David hangs out in the pool at Le Méridien.
Isle of Pines.
Le Méridien pool.
One of the bungalows.
It's easy to see why the Isle of Pines is known as the "place closest to paradise".
The island known as "the place closest to paradise" or "jewel of the Pacific" was named Isle of Pines by Captain James Cook in 1774 when he saw the araucaria trees which lined its shore. In 1853, it was claimed by the French who Gallicised it to Ile de Pins.
The araucarias, now known as Norfolk pines, were suitable for marine purposes, but the fragrant sandalwood attracted Europeans, who still consider it a valuable wood.
Sadly, the island became a French convict settlement for political prisoners from the uprising in France. Many young artisans and intellectuals were held there, and after the amnesty, most returned to France, and a few settled in Noumea. The island remained a prison for petty thieves from France who became known as "wretches in paradise".
Traditionally, the islanders were fishermen and farmers who worshipped the land, sea and nature. Missionaries arrived in 1848 and introduced French Catholicism, which is still the main religion.
Isle of Pines, known to locals as "Kuni", is New Caledonia's finest, and is special because of its incredible beaches and bays. It is only 18km wide, and around 95 percent of its 2000 residents are Kanaks, who are a warm and friendly people. Despite the very obvious French influence, they still have their own language.
One of the island's few moneymakers is the edible snail or escargot. The large land molluscs are collected from the forest by local women and sent to Noumea before being exported to various restaurants of the world where they are served as a delicacy.
Oro Bay, a natural turquoise lagoon with saltwater channels and white sandy beach, is where you will find Le Méridien Resort, the island's only luxury resort. Its 29 bungalows were inspired by Melanesian architecture and are on four-and-a-half hectares of coconut grove, surrounded by Norfolk pines. Rooms are air-conditioned, have all the necessary facilities, a large outdoor terrace, separate living area and they overlook the pool and beach. There are also 10 rooms with timber flooring, teak furniture, king or twin beds and overlooking the lush gardens or pool. They can be interconnected.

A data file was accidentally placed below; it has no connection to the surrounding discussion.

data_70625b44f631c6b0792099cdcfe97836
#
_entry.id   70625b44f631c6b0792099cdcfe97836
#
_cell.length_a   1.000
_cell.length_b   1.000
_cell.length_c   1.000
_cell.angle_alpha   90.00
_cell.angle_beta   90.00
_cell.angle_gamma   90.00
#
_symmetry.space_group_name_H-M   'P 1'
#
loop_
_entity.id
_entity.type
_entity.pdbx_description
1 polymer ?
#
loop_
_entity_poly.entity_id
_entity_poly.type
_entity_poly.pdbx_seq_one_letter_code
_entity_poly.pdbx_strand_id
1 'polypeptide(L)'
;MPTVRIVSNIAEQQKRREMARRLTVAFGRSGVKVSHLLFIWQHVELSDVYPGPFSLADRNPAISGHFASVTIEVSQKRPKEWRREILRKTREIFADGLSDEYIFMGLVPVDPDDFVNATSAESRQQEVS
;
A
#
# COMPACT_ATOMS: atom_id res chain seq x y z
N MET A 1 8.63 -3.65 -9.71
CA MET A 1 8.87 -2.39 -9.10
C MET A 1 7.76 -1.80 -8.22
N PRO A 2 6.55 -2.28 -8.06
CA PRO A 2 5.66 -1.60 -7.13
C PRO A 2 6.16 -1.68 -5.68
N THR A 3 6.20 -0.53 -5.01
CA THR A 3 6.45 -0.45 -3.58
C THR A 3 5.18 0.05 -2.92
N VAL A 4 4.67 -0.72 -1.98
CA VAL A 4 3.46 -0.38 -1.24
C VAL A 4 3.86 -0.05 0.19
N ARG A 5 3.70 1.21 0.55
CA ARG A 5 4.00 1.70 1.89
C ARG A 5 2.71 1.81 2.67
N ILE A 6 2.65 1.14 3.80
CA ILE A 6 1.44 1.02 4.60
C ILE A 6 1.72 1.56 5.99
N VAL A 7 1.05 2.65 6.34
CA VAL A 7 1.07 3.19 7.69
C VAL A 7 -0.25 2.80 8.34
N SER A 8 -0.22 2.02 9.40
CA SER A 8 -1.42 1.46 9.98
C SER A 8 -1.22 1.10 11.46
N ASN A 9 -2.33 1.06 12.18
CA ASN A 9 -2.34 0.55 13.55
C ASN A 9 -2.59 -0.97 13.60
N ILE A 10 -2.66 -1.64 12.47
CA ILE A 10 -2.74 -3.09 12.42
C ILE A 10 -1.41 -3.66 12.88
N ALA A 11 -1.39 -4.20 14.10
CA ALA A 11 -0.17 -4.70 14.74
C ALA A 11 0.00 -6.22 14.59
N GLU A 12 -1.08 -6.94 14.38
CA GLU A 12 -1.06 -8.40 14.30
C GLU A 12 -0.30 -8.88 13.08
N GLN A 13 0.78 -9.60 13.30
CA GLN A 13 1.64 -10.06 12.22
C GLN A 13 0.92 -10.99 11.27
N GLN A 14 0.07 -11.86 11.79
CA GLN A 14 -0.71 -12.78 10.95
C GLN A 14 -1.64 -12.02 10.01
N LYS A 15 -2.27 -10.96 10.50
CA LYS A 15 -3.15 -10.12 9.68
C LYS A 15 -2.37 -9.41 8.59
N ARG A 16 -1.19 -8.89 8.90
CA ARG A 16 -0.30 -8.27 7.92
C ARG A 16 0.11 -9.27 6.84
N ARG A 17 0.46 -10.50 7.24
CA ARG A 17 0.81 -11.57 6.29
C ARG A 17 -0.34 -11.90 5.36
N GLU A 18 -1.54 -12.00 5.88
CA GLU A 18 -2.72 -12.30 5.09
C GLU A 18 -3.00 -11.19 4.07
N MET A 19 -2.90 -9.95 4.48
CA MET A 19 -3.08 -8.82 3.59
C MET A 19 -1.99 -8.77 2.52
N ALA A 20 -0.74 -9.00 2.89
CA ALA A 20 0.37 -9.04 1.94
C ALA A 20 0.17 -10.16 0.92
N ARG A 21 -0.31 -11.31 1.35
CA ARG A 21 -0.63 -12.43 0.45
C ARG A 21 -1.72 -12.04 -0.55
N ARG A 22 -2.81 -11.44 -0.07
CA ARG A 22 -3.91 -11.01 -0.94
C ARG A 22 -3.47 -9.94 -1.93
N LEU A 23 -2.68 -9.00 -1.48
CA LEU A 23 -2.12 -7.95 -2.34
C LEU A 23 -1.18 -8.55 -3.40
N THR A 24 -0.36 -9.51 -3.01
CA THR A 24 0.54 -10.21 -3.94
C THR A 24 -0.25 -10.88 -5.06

A 10-minute walk from the resort along a sandy fork takes you to a pool of natural, pristine water. It is waist deep, totally protected and filled with tiny fish, so is perfect for learner snorkellers.
The La Pirogue restaurant and La Boussole bar serve wonderful meals and drinks, breakfast is a feast, barbecue lunches are appropriately casual, and tropical refreshments are always available.
There are loads of activities such as canoeing, pedal boating, snorkelling, scuba diving and sailing. If you feel like doing something on land, there are bicycles, volleyball, petanque, table tennis, billiards, nature walks and trekking. Tours on one of the famous outrigger canoes, known as pirogue, can be arranged.
The Baie de St Maurice is a little bay where the first Catholic service was held on the Island. It has a statue of St Maurice high on a coral platform, and locals have carved totems out of tree trunks depicting eagles, turtles, serpents and faces with extended tongues to guard him.
The island's chief has requested there be no topless or nude bathing or sunbathing, and wearing only a swimsuit anywhere away from a beach or pool is not tolerated.
20 minutes flight from Noumea.
Qantas Holidays has seven-night packages to Ile Des Pins, including return economy airfares, transfers, accommodation at Le Méridien and breakfast daily, starting at $2808 from Sydney, $3073 from Melbourne and $2952 from Brisbane. Prices are per person, twin-share, and taxes, levies and charges are extra. Conditions apply.
Please note prices are valid at time of transmission and to the best of our knowledge are inclusive of GST.
Qantas Holidays: Ph: 13 14 15
For a safe and healthy journey, talk to the travel doctor
: 1300 658 844 or visit traveldoctor.com.au
Vaccinations: Tetanus/Diphtheria, Hepatitis A and Measles if under 30 years. Malaria is not a threat. Drink plenty of fluids to prevent dehydration. Gut problems are common so be prepared Ã¢â‚¬â€œ take a medical kit such as The Tour Kit so you can treat travel health problems quickly. Be sure you have plenty of sunscreen and an insect repellent containing DEET. Both can be hard to find out of Australia.